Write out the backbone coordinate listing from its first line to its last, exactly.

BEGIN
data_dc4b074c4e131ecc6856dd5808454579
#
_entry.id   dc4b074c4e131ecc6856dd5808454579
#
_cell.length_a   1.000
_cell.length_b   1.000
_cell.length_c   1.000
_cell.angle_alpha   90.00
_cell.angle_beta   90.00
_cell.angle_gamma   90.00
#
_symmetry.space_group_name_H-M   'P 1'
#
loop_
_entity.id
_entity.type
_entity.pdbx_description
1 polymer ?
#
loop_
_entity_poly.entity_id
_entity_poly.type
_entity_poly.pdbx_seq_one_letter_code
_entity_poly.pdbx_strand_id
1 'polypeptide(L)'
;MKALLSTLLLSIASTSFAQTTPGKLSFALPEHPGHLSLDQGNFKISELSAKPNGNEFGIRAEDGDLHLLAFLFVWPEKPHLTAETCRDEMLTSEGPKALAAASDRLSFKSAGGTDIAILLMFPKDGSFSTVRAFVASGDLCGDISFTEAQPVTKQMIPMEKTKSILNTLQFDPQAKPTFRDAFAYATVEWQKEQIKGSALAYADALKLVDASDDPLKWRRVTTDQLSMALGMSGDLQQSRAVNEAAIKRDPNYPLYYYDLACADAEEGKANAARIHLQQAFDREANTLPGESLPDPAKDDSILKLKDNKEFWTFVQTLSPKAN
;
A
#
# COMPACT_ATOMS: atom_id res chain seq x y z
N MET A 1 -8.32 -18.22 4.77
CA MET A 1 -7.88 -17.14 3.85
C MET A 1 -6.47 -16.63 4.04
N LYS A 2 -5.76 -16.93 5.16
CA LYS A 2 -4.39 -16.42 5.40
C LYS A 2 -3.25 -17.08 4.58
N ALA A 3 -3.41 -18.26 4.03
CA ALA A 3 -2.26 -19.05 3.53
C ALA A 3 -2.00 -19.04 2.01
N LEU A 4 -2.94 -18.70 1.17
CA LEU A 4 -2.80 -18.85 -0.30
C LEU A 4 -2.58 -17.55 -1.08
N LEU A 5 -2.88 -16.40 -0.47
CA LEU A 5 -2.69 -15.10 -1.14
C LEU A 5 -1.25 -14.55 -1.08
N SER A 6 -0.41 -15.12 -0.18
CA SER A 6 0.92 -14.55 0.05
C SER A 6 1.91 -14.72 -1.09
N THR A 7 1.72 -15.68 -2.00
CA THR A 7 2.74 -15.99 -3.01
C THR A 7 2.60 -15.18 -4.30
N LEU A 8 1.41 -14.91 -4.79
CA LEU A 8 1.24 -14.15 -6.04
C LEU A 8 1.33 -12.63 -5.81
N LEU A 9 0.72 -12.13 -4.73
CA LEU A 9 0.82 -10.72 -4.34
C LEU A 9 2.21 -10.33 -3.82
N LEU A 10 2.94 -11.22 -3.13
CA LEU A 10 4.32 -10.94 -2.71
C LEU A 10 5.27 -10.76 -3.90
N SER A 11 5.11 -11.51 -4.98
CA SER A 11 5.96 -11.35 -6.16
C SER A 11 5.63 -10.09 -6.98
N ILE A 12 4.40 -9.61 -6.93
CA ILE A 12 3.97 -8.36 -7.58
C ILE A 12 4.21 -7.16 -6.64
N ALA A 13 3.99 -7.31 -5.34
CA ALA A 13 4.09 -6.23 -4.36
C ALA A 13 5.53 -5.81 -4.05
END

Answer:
data_dc4b074c4e131ecc6856dd5808454579
#
_entry.id   dc4b074c4e131ecc6856dd5808454579
#
_cell.length_a   1.000
_cell.length_b   1.000
_cell.length_c   1.000
_cell.angle_alpha   90.00
_cell.angle_beta   90.00
_cell.angle_gamma   90.00
#
_symmetry.space_group_name_H-M   'P 1'
#
loop_
_entity.id
_entity.type
_entity.pdbx_description
1 polymer ?
#
loop_
_entity_poly.entity_id
_entity_poly.type
_entity_poly.pdbx_seq_one_letter_code
_entity_poly.pdbx_strand_id
1 'polypeptide(L)'
;MKALLSTLLLSIASTSFAQTTPGKLSFALPEHPGHLSLDQGNFKISELSAKPNGNEFGIRAEDGDLHLLAFLFVWPEKPHLTAETCRDEMLTSEGPKALAAASDRLSFKSAGGTDIAILLMFPKDGSFSTVRAFVASGDLCGDISFTEAQPVTKQMIPMEKTKSILNTLQFDPQAKPTFRDAFAYATVEWQKEQIKGSALAYADALKLVDASDDPLKWRRVTTDQLSMALGMSGDLQQSRAVNEAAIKRDPNYPLYYYDLACADAEEGKANAARIHLQQAFDREANTLPGESLPDPAKDDSILKLKDNKEFWTFVQTLSPKAN
;
A
#
# COMPACT_ATOMS: atom_id res chain seq x y z
N MET A 1 -8.32 -18.22 4.77
CA MET A 1 -7.88 -17.14 3.85
C MET A 1 -6.47 -16.63 4.04
N LYS A 2 -5.76 -16.93 5.16
CA LYS A 2 -4.39 -16.42 5.40
C LYS A 2 -3.25 -17.08 4.58
N ALA A 3 -3.41 -18.26 4.03
CA ALA A 3 -2.26 -19.05 3.53
C ALA A 3 -2.00 -19.04 2.01
N LEU A 4 -2.94 -18.70 1.17
CA LEU A 4 -2.80 -18.85 -0.30
C LEU A 4 -2.58 -17.55 -1.08
N LEU A 5 -2.88 -16.40 -0.47
CA LEU A 5 -2.69 -15.10 -1.14
C LEU A 5 -1.25 -14.55 -1.08
N SER A 6 -0.41 -15.12 -0.18
CA SER A 6 0.92 -14.55 0.05
C SER A 6 1.91 -14.72 -1.09
N THR A 7 1.72 -15.68 -2.00
CA THR A 7 2.74 -15.99 -3.01
C THR A 7 2.60 -15.18 -4.30
N LEU A 8 1.41 -14.91 -4.79
CA LEU A 8 1.24 -14.15 -6.04
C LEU A 8 1.33 -12.63 -5.81
N LEU A 9 0.72 -12.13 -4.73
CA LEU A 9 0.82 -10.72 -4.34
C LEU A 9 2.21 -10.33 -3.82
N LEU A 10 2.94 -11.22 -3.13
CA LEU A 10 4.32 -10.94 -2.71
C LEU A 10 5.27 -10.76 -3.90
N SER A 11 5.11 -11.51 -4.98
CA SER A 11 5.96 -11.35 -6.16
C SER A 11 5.63 -10.09 -6.98
N ILE A 12 4.40 -9.61 -6.93
CA ILE A 12 3.97 -8.36 -7.58
C ILE A 12 4.21 -7.16 -6.64
N ALA A 13 3.99 -7.31 -5.34
CA ALA A 13 4.09 -6.23 -4.36
C ALA A 13 5.53 -5.81 -4.05